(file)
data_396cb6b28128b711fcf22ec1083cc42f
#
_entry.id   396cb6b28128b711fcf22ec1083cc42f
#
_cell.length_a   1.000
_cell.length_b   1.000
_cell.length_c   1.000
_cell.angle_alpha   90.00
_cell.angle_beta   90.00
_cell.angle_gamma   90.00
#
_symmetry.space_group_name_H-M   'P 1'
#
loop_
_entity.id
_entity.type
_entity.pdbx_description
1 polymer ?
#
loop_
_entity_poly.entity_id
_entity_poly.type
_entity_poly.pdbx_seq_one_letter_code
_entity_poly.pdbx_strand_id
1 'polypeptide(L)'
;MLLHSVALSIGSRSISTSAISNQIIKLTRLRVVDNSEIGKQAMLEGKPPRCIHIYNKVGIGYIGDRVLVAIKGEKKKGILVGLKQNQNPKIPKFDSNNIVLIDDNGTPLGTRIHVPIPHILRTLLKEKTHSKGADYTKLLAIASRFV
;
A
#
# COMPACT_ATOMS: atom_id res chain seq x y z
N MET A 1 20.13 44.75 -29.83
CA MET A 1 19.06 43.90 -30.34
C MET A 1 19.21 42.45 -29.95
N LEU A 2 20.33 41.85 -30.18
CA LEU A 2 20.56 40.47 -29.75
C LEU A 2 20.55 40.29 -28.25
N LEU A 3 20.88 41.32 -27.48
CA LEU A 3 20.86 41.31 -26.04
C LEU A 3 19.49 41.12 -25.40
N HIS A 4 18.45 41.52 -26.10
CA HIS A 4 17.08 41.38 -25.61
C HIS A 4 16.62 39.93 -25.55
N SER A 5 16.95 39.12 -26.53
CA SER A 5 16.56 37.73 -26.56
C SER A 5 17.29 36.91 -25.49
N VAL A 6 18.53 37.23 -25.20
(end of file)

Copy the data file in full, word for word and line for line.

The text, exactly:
data_396cb6b28128b711fcf22ec1083cc42f
#
_entry.id   396cb6b28128b711fcf22ec1083cc42f
#
_cell.length_a   1.000
_cell.length_b   1.000
_cell.length_c   1.000
_cell.angle_alpha   90.00
_cell.angle_beta   90.00
_cell.angle_gamma   90.00
#
_symmetry.space_group_name_H-M   'P 1'
#
loop_
_entity.id
_entity.type
_entity.pdbx_description
1 polymer ?
#
loop_
_entity_poly.entity_id
_entity_poly.type
_entity_poly.pdbx_seq_one_letter_code
_entity_poly.pdbx_strand_id
1 'polypeptide(L)'
;MLLHSVALSIGSRSISTSAISNQIIKLTRLRVVDNSEIGKQAMLEGKPPRCIHIYNKVGIGYIGDRVLVAIKGEKKKGILVGLKQNQNPKIPKFDSNNIVLIDDNGTPLGTRIHVPIPHILRTLLKEKTHSKGADYTKLLAIASRFV
;
A
#
# COMPACT_ATOMS: atom_id res chain seq x y z
N MET A 1 20.13 44.75 -29.83
CA MET A 1 19.06 43.90 -30.34
C MET A 1 19.21 42.45 -29.95
N LEU A 2 20.33 41.85 -30.18
CA LEU A 2 20.56 40.47 -29.75
C LEU A 2 20.55 40.29 -28.25
N LEU A 3 20.88 41.32 -27.48
CA LEU A 3 20.86 41.31 -26.04
C LEU A 3 19.49 41.12 -25.40
N HIS A 4 18.45 41.52 -26.10
CA HIS A 4 17.08 41.38 -25.61
C HIS A 4 16.62 39.93 -25.55
N SER A 5 16.95 39.12 -26.53
CA SER A 5 16.56 37.73 -26.56
C SER A 5 17.29 36.91 -25.49
N VAL A 6 18.53 37.23 -25.20